The one thing that I love in a restaurant is authenticity. If you go to Mom Moms Polish Kitchen in Bridesburg you will see that there really is a Mom Mom who has supplied the recipes for their delicious Polish food. If you go to Pescatore BYOB restaurant in Bala Cynwyd you will see that the meatball recipe is actually from a real Italian Grandmother.
I was excited to hear about how the staff from Puyero Venezuelan Flavor have started doing holiday cooking classes that will teach how to make an authentic Venezuelan holiday dinner featuring hallacas (Venezuelan tamales beautifully wrapped in green plantain leaves) at the restaurant at 524 South 4th Street in South Philly for just $30.
Upon invitation, I recently attended one of these cooking classes hosted by Puyero owners Gil Arends and Simon Arends and Gil’s wife Manuela Villasmil where they talked about the tradition of hallacas — a staple at Christmas — and demonstrated how to make them.
Puyero Chef Manuela, who has been making them since she was a small child, taught our small group how to make them. This was a fantastic learning experience and, I learned, hallacas are quite delicious.
“We are trying to share as much of the Venezuelan Christmas spirit as we can at Puyero,” said owner Gil Arends. “We’ve changed our dining room playlist but most importantly we are adding hallacas to our menu. We are excited to share one of our favorite customs with you.”
Hallacas are very similar to a tamale, but hallacas are only made during the Christmas season. Each one is made from corn dough and stuffed with a stew made from the meat of choice. The fat from the stew is also used to add extra flavor to the corn dough. It is then wrapped in plantain leaves, tied with strings, and boiled.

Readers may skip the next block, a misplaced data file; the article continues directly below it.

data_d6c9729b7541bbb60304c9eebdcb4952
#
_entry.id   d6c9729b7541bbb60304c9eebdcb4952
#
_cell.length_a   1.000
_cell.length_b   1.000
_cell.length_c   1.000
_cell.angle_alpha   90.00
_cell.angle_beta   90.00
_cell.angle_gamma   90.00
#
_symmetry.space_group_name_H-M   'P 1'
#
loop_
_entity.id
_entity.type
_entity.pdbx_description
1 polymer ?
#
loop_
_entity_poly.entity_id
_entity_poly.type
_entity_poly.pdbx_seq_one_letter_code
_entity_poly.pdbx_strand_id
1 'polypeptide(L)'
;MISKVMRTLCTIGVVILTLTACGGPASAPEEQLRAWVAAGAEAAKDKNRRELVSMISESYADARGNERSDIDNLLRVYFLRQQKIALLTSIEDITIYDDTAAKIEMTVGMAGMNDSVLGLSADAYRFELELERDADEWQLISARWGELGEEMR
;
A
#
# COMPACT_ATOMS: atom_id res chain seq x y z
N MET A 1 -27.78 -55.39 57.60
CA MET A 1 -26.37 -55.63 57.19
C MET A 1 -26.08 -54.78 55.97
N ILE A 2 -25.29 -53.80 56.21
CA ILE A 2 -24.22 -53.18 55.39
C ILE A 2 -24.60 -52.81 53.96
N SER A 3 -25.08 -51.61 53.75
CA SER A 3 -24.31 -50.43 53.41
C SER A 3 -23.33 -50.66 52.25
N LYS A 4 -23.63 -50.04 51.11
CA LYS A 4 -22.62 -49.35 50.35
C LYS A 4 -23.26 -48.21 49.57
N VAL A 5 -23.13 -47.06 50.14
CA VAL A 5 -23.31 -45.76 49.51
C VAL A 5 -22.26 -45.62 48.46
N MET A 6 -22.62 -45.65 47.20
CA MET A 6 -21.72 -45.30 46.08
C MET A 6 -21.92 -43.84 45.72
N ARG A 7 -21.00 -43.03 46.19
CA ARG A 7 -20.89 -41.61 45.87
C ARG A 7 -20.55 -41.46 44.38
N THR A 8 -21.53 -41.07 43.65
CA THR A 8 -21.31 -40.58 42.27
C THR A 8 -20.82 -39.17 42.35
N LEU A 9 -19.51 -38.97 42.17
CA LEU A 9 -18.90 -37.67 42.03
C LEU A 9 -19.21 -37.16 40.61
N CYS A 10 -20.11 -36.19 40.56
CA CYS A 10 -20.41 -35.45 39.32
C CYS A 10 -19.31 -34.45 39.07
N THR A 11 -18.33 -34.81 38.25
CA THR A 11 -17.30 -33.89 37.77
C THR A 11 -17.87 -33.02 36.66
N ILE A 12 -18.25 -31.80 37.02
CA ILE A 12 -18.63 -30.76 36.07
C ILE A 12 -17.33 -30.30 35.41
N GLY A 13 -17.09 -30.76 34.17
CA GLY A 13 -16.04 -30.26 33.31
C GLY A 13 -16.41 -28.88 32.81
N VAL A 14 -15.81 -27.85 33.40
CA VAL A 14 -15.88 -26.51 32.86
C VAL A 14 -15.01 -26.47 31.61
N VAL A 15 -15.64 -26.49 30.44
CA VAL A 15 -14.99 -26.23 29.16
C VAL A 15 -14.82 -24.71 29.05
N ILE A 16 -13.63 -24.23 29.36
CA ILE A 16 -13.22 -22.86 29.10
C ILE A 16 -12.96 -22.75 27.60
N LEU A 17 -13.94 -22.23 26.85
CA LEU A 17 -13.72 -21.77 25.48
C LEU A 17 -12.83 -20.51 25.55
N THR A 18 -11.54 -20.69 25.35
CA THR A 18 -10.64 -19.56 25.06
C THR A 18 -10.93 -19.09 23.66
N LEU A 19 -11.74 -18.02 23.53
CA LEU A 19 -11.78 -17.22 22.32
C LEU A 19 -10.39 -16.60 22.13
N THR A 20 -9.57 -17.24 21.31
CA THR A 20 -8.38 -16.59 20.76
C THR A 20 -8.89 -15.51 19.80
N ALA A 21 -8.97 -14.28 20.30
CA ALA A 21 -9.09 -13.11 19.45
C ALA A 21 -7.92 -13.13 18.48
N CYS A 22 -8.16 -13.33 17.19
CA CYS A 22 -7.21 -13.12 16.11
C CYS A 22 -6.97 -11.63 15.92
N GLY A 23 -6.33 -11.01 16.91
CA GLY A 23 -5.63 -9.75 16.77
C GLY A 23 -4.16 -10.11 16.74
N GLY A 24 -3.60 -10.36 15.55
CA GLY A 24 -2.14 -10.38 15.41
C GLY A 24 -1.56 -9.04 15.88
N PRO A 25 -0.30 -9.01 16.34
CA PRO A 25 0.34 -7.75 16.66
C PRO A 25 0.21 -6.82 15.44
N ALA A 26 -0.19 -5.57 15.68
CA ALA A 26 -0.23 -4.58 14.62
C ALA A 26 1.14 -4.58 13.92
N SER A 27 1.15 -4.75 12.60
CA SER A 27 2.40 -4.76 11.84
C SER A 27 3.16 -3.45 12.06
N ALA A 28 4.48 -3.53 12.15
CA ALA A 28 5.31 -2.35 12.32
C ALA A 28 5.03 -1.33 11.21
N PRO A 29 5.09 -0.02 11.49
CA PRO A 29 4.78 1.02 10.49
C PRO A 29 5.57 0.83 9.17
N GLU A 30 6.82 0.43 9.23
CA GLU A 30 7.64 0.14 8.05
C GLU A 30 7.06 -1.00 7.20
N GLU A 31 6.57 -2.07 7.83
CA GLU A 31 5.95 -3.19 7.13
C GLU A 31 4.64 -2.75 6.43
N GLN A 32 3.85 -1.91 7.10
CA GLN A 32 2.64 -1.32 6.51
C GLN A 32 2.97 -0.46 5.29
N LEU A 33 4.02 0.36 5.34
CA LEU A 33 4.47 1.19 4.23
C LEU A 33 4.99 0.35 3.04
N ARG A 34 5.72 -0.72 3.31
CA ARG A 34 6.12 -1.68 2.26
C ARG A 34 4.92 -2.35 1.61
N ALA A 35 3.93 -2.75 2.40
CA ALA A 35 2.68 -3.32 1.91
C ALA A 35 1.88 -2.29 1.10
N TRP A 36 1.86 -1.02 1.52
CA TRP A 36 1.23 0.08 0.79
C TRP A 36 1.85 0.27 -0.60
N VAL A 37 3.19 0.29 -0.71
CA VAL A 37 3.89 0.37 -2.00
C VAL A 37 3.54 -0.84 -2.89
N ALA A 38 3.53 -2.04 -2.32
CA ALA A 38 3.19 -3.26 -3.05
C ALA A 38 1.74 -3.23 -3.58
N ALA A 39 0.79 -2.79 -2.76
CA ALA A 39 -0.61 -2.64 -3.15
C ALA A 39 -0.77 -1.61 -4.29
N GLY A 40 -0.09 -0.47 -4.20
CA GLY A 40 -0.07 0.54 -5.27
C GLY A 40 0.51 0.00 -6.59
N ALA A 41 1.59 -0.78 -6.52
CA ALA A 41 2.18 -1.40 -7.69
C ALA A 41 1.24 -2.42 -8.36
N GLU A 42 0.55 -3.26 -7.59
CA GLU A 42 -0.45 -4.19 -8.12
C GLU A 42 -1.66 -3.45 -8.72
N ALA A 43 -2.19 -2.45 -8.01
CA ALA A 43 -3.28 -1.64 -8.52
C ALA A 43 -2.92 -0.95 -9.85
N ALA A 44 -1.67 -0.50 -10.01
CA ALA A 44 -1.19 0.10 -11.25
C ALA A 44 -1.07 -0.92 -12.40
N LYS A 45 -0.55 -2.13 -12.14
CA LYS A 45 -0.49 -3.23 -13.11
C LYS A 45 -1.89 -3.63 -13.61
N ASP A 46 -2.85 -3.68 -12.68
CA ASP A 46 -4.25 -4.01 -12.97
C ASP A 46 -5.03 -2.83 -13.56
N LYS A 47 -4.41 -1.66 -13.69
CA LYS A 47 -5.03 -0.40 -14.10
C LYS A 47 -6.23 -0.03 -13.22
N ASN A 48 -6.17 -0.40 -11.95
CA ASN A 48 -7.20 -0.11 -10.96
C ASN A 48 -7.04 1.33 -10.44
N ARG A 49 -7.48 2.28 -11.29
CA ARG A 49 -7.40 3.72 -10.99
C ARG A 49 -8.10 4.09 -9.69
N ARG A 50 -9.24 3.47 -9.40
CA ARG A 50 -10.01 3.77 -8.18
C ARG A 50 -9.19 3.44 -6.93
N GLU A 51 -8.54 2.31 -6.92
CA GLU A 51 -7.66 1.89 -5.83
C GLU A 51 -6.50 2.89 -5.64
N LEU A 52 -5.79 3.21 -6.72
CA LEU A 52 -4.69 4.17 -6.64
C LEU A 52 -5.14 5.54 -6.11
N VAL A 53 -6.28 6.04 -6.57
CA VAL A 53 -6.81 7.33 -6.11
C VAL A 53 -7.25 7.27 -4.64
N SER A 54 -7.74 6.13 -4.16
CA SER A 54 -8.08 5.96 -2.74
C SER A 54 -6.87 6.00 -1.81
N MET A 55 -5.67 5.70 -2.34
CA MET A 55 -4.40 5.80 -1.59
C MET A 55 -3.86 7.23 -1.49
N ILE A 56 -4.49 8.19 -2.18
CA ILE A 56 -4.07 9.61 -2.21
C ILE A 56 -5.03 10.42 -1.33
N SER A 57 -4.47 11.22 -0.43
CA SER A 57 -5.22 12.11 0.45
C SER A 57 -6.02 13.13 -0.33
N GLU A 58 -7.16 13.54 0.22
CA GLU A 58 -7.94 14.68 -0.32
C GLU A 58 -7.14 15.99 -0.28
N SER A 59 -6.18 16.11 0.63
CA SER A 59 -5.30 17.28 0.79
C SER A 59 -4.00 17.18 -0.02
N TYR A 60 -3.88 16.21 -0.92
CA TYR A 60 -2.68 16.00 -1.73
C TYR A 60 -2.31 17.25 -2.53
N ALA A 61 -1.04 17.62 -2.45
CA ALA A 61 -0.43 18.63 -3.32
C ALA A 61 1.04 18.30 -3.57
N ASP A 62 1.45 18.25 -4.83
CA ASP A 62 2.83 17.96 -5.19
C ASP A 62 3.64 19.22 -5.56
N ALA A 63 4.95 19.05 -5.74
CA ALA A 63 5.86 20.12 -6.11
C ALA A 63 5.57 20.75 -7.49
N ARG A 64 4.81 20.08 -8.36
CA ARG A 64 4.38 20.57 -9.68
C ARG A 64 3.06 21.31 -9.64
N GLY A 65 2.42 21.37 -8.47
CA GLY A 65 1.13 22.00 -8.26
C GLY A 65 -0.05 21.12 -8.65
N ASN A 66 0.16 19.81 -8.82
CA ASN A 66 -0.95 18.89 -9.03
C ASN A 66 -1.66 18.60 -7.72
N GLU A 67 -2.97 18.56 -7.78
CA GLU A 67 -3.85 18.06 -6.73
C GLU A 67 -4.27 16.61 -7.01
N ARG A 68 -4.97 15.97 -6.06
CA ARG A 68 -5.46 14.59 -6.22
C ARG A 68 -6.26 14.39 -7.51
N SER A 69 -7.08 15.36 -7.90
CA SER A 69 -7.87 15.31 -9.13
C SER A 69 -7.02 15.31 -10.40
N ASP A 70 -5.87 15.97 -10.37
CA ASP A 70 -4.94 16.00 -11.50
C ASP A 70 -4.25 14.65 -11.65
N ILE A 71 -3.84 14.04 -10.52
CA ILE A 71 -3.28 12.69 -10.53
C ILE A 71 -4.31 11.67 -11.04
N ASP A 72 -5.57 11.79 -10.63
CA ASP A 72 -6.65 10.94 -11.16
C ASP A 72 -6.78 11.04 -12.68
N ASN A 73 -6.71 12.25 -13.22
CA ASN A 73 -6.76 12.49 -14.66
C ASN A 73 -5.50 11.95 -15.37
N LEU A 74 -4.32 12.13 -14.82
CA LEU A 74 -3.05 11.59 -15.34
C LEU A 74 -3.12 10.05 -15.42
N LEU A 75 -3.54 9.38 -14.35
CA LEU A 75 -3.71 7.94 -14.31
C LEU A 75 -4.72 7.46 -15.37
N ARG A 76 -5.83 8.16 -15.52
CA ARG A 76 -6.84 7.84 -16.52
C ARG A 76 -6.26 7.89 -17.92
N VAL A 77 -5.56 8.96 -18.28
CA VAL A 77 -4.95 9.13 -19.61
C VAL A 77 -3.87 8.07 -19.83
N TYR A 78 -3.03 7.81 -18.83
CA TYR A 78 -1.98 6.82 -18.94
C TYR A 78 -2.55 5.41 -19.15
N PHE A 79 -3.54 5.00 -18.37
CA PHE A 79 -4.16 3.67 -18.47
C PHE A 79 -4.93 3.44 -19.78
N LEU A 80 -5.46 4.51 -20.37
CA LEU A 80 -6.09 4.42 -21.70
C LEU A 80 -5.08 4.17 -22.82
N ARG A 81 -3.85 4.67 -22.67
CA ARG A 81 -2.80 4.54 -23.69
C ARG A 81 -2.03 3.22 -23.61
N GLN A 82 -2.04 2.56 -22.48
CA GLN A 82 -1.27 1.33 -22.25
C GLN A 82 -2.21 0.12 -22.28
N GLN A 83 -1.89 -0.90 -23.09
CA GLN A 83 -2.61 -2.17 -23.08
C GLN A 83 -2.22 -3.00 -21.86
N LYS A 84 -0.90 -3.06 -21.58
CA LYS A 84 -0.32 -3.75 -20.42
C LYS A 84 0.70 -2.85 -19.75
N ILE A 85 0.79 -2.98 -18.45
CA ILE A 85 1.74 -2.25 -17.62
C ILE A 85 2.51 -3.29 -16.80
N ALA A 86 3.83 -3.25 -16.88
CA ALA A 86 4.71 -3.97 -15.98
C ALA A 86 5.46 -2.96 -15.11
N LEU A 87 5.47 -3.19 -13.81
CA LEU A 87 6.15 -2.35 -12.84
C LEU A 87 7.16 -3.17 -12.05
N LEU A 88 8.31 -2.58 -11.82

Generally, they are made at home. Families will gather to make hundreds of these is one day. Each family has their own particular recipes which in many cases has been passed down from generation to generation. These hallacas are then shared with your neighbours, friends, employees, and other family members. This is similar to the concept of sharing platters of Christmas cookies in America.
All throughout the end of November and through December fridges are filled with hallacas. People will eat them as they please. Some might have them for breakfast after a night partying, others for lunch, and some will save them for reunions and gatherings.
Cooking classes at Puyero are held on Wednesday November 14th at 6:30pm, Wednesday November 28th at 6:30pm and Wednesday December 5th at 6:30 pm. This is a very unique opportunity to learn a true authentic Venezuelan recipe and start a tradition in your own household for years to come. Tickets are going really fast so if you’re interested, click here to reserve your spot. It’s not often where you actually learn how to make a traditional recipe at a restaurant, so you do not want to miss it!
Also, between November 13 and December 30, look for the addition of three varieties of hallacas and Pan de jamón (Venezuelan Christmas bread) available on the menu at the South Street Headhouse District restaurant. Comforting Andres-style hot chocolate will also be available until the end of winter.
Hallaca Chicken $9.00 – Corn dough stuffed with chicken stew, adorned with potatoes, olives, raisins, and wrapped in plantain leaves
Hallaca Chicken and Pork $9.50 – Corn dough stuffed with chicken and pork stew, adorned with potatoes, olives, raisins, and wrapped in plantain leaves
Hallaca Veggie $8.00 – Corn dough stuffed with chicken stew, adorned with potatoes, olives, raisins, and wrapped in plantain leaves
Andes Style Hot Chocolate $3.00 – Thick and creamy hot chocolate with a hint of cinnamon and vanilla
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